Prescription opioids (PO) are prescribed to an astonishingly high number of pregnant women: 14-21% of women living in the U.S. receive these medications during pregnancy. Our preliminary data further demonstrate that an alarmingly high number of women use and misuse these medications throughout pregnancy. The overall benefit of these medications is questionable when considering the maternal risks associated with PO misuse (e.g., PO abuse, unintentional overdose, death) as well as fetal risks associated with in-utero PO exposure (e.g., fetal malformations, low birth weight, prematurity, neonatal abstinence syndrome). Despite the tragic consequences and costly effects of PO exposure in pregnancy, no evidence- based non-pharmacological interventions are available to reduce pain, PO use and misuse in pregnancy. The candidate will fill this critical gap and address this unmet clinical need by pursing the following training and research activities. The proposed Mentored Patient-Oriented Career Development Award (K23) is specifically designed to provide state-of-the science addictions research training, and hands-on-experience and mentorship in addictions research (Primary Mentor: Kathleen Brady, MD, PhD), addictions in pregnancy (Hendree Jones, PhD) treatment development and evaluation (Sudie Back, PhD), pain management (Jeffery Borckardt, PhD; John Otis, PhD) and obstetrics research (Roger Newman, MD). The candidate's long-term training goal is to achieve independence as a patient-oriented addictions researcher. The candidate's long- term research goal is to develop addictions-focused interventions for pregnant women. The research objectives of the current application are to: 1) Develop a behavioral intervention to reduce pain, PO use and misuse during pregnancy; and 2) Evaluate the feasibility and preliminary effects of the intervention. The central hypotheses are that pregnant women using POs will be willing to take part in Cognitive Behavioral Therapy (CBT) for the reduction of pain, PO use and misuse in pregnancy and, those receiving CBT will have less pain, PO use and misuse. Guided by preliminary data, these hypotheses will be tested by pursuing two-specific aims: 1) Conduct an open label pilot study of CBT for Chronic Pain, in pregnant women using PO medications and obtain key-informant feedback that will guide modifications of the CBT program; and 2) Conduct a pilot randomized controlled trial to evaluate the feasibility and preliminary effects of the modified CBT program, compared to an attention control condition, Women's Health Education (WHE), in reducing pain, functional impairment and PO use and misuse during pregnancy. The proposed research will result in a critical advance in knowledge about the management of PO use during pregnancy. The contribution of this research is significant because it has the potential to improve the lives f women and their children by: 1) improving maternal pain and functioning; 2) decreasing opioid exposure in pregnancy and associated adverse outcomes; and 3) preventing long-term risks associated with PO use including opioid misuse, abuse, overdose and death.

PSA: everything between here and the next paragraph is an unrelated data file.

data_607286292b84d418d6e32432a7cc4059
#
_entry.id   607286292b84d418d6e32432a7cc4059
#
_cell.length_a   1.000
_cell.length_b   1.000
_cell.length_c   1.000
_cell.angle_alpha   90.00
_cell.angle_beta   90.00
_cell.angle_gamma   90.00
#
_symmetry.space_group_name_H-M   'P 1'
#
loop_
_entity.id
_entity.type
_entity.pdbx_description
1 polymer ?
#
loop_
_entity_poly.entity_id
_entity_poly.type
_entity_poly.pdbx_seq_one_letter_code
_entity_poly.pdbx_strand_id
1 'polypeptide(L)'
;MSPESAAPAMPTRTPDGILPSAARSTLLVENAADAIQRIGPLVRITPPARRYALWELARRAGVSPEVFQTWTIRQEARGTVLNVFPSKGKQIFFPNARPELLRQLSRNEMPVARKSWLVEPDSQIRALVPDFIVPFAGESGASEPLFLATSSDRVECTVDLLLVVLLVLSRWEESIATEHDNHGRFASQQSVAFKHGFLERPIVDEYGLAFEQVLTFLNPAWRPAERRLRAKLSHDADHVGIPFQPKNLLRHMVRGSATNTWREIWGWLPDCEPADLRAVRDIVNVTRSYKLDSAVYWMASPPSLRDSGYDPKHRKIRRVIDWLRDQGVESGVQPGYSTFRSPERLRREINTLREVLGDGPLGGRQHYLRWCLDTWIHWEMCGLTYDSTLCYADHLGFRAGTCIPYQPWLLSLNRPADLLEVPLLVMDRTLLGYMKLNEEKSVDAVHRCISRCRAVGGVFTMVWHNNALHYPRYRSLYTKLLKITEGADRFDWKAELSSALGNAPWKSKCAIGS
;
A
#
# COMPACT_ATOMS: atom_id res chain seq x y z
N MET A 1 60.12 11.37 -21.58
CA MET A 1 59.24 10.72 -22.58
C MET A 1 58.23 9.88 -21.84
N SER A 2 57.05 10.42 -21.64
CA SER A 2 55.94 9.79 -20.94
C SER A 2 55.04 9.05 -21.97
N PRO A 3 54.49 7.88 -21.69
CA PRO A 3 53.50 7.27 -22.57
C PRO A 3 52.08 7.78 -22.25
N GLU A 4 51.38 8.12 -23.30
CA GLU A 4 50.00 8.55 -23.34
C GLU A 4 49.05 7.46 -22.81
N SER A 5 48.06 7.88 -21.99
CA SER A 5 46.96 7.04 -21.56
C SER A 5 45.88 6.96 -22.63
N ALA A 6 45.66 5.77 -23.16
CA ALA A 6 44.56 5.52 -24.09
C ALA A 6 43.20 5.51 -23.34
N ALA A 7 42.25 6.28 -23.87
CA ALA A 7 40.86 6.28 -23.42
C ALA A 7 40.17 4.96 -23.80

Prescription opioid use during pregnancy has increased by 5-fold over the past decade and has become a major public health problem due to its impact on maternal and fetal health and overutilization of healthcare resources. Evidence-based non-pharmacological interventions are greatly needed to address this important public health problem. Directly in line with the research priorities set forth by the National Institute on Drug Abuse, this proposal will provide the necessary training and mentorship to facilitate the transition of the candidate into a federally- funded researcher leading addictions-focused treatment studies that will address the public health burden of prescription opioid use in pregnancy and ultimately improve the lives of women, their children and families.
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